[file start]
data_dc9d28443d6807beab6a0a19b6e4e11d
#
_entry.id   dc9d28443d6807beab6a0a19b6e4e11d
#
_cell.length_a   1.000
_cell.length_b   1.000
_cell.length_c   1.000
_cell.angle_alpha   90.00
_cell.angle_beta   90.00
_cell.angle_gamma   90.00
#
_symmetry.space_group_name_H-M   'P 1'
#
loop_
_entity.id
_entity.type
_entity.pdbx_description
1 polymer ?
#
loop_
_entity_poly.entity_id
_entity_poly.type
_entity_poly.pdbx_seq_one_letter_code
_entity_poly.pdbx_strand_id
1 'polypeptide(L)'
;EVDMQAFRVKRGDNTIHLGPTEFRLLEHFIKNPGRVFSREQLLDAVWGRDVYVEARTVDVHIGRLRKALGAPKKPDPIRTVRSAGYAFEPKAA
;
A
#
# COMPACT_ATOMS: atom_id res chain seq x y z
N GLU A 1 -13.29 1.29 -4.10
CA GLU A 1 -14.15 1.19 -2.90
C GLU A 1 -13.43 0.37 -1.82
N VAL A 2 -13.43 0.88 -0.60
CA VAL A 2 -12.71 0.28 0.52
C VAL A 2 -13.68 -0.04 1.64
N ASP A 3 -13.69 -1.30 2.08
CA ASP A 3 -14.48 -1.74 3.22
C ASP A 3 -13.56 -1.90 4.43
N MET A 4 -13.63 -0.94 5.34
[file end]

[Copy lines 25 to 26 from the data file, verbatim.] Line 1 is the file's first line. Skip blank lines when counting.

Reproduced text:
1 'polypeptide(L)'
;EVDMQAFRVKRGDNTIHLGPTEFRLLEHFIKNPGRVFSREQLLDAVWGRDVYVEARTVDVHIGRLRKALGAPKKPDPIRTVRSAGYAFEPKAA